Anyone wanting to work on first-class research projects will find a wide range with hundreds of scientific institutions in Germany. The extramural research facilities, in particular, which are by international standards excellently equipped and organised, offer ideal conditions for top-class researchers.
© c-mone - Photocase.deAt a Germany-wide level, the research landscape is determined by four outstanding and highly prestigious institutions: Helmholtz-Gemeinschaft, Fraunhofer-Gesellschaft, Leibniz-Gemeinschaft and Max-Planck-Gesellschaft. The Union of the German Academies of Sciences and Humanities with its eight scientific academies constitutes a further research association. These organisations form specific research centres that provide state-of-the-art conditions for achieving the ambitious aims of individual research projects.
The » with an annual budget of approximately 2.35 billion euros and its 15 research centres is the largest scientific organisation in Germany. Scientists in the Helmholtz-Gemeinschaft research innovative and complex solutions of economic and societal relevance. The centres enjoy immense international renown, resulting not only from Nobel Prizes as awarded, for example, in 2007 to the Physicist Prof. Peter Grünberg, who works at the Jülich Research Centre.
With 56 research facilities, the » is the largest organisation for applied research in Germany. It collaborates closely with industry; one third of its research volume is financed by the German Federal Government, two thirds through service and industrial companies. Important sources of income include, for example, contract research projects that are made available to industry. As a result, its research is practice- and engineering-oriented, producing research results intended to find immediate application in industry. In addition to the natural sciences, the » focuses strongly on the humanities, social sciences and economics. With its 82 research facilities, it co-operates with universities, institutions in other research organisations and commercial enterprises at a national and international level. Research at a Leibniz Institute always forms a unit of excellence: the research here is interdisciplinary and combines basic research with applied research.
The » (MPG) with its 78 Max-Planck-Institutes carries out high-class fundamental research in the natural, biological and social sciences and the humanities, with the distinctive feature that the institutes choose their topics themselves. The society is known for time-consuming top-quality research that receives special financial support. So far, 17 Nobel Prizes alone have gone to scientists at Max-Planck-Institutes, most recently the 2007 Nobel Prize for Chemistry to MPI Director Gerhard Ertl.
Targeted sponsorship from the German Federal GovernmentThe Federal Government seeks to advance Germany's pioneering role in research and commerce through targeted sponsorship. First-class technologies are to open up future markets at a global level by means of initiatives and sponsorship programmes such as the current "Hightech Strategy" (see below). A representative and economically attractive topic is climate protection: environmental engineering is proving an extremely popular German export, achieving a global market share of between 8 and 31 percent, depending on the field. The aim is to take advantage of this growing market. Therefore, the Federal Government is increasing its financial support for 2008 to a total of 3.3 billion euros, which are earmarked for climate protection measures.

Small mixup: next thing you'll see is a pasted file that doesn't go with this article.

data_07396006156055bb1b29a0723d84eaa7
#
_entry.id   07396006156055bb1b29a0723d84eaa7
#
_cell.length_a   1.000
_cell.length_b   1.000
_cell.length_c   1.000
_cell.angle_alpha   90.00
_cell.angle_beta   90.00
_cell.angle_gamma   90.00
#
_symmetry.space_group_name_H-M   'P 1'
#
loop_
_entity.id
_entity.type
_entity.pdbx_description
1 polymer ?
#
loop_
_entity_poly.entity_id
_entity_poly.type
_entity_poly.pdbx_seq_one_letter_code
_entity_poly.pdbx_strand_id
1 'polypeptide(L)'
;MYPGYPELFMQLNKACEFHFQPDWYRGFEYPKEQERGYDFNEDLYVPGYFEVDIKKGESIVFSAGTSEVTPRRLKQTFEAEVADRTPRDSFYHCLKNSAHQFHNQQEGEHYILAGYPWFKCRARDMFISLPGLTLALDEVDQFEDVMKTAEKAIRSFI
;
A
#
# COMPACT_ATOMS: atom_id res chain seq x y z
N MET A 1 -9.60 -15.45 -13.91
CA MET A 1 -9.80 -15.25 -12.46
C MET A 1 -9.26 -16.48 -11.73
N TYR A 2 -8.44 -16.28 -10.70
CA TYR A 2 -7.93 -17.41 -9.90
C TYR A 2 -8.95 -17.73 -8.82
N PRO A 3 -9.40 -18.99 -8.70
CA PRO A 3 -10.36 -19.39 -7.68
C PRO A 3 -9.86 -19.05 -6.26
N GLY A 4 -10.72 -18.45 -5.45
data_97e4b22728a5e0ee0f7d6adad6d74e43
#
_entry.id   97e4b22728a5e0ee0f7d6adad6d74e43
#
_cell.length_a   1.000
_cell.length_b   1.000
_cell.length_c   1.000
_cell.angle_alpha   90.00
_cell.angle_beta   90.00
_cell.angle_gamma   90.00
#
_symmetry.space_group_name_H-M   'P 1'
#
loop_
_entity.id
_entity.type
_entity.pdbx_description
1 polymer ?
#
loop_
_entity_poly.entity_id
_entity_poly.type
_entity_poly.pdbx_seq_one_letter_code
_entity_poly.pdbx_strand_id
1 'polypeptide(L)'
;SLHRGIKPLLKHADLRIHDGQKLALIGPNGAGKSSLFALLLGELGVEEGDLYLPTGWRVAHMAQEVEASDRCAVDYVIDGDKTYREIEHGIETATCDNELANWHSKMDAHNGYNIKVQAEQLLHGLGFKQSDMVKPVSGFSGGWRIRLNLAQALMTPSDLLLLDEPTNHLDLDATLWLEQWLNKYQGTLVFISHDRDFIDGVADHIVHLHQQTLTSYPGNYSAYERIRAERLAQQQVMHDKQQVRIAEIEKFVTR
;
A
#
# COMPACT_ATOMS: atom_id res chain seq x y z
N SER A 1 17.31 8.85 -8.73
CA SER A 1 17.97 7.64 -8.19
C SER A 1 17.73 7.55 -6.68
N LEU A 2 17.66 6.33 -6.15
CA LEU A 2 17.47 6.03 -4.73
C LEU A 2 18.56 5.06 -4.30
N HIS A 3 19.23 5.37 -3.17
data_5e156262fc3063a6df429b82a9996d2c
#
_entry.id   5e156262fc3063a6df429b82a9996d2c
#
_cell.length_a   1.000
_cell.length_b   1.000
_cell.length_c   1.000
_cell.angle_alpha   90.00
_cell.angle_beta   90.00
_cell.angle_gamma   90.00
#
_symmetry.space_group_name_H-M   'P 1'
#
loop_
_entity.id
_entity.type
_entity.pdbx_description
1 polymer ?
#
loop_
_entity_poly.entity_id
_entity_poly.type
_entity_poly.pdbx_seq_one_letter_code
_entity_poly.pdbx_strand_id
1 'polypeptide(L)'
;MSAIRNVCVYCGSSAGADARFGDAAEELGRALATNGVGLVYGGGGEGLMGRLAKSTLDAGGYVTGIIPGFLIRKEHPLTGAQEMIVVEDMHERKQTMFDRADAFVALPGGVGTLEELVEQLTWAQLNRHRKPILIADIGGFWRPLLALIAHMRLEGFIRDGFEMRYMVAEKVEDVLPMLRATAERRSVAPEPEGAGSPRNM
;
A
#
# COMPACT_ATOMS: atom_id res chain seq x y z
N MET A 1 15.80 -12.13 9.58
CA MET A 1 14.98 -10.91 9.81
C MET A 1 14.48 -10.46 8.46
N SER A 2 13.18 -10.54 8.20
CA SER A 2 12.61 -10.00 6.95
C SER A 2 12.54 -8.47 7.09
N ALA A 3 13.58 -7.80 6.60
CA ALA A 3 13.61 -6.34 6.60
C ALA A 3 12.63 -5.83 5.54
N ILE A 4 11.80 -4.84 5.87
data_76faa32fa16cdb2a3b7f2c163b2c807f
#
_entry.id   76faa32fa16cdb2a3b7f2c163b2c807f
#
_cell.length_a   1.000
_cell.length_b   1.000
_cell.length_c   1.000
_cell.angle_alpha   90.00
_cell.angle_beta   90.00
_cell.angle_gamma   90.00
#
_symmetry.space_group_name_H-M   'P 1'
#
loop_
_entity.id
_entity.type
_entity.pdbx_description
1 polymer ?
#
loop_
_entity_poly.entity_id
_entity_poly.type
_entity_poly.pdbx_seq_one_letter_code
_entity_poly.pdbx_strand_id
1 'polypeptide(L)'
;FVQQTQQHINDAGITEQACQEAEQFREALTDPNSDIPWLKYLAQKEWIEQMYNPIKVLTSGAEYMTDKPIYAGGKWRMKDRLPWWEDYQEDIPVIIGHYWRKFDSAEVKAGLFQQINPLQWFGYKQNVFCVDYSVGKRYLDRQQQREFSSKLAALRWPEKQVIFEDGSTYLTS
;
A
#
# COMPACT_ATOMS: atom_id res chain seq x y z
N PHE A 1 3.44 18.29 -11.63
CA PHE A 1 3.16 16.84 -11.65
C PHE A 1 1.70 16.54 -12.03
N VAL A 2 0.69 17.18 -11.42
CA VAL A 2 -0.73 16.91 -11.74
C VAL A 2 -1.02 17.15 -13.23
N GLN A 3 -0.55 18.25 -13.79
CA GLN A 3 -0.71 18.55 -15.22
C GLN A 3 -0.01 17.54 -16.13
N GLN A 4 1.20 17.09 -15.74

A research project is given special priority for sponsorship if commercial enterprises collaborate with universities or extramural research institutions. How this works in practice may be seen from the following example: Among the various fields of technology that are sponsored is regenerative energy production, which includes geothermal power plants. First steps towards this method of producing power were taken in 2003 with the pilot project in Neustadt-Glewe (Mecklenburg-Vorpommern): the German Research Centre for Geosciences (a research centre of the Helmholtz-Gemeinschaft) and the company Erdwärme-Kraft GbR Berlin played a significant role in opening the first geo-thermal power plant located in Germany. The challenge for research here is to handle issues relating to technical and geographical possibilities, increasing energy yield while keeping the cost of power production affordable for end users. Further projects of this type are already being planned.
Hightech StrategyThe Hightech Strategy is a strategy of the German Federal Government with the aim of regaining Germany's leading position among the world's most important future markets and strengthening Germany as a location for research. It sponsors co-operations and joint projects between industry and science. A total of 15 billion euros are to be made available for cutting-edge technologies and technology-independent horizontal measures until 2009. The Hightech Strategy was ratified in August 2006.
Between 2002 and 2005, Germany participated in a project researching the variations of the global climate system with renowned research institutions and universities. The project was co-ordinated by the Alfred Wegener Institute for Polar and Marine Research; numerous other project partners, such as the Federal Maritime and Hydrographic Agency, the Leibniz Institute of Marine Sciences in Kiel, the Max-Planck-Institute for Meteorology, the Potsdam Institute for Climate Impact Research, and institutes of the universities of Bremen, Hamburg and Münster were also involved.
academics :: August 2008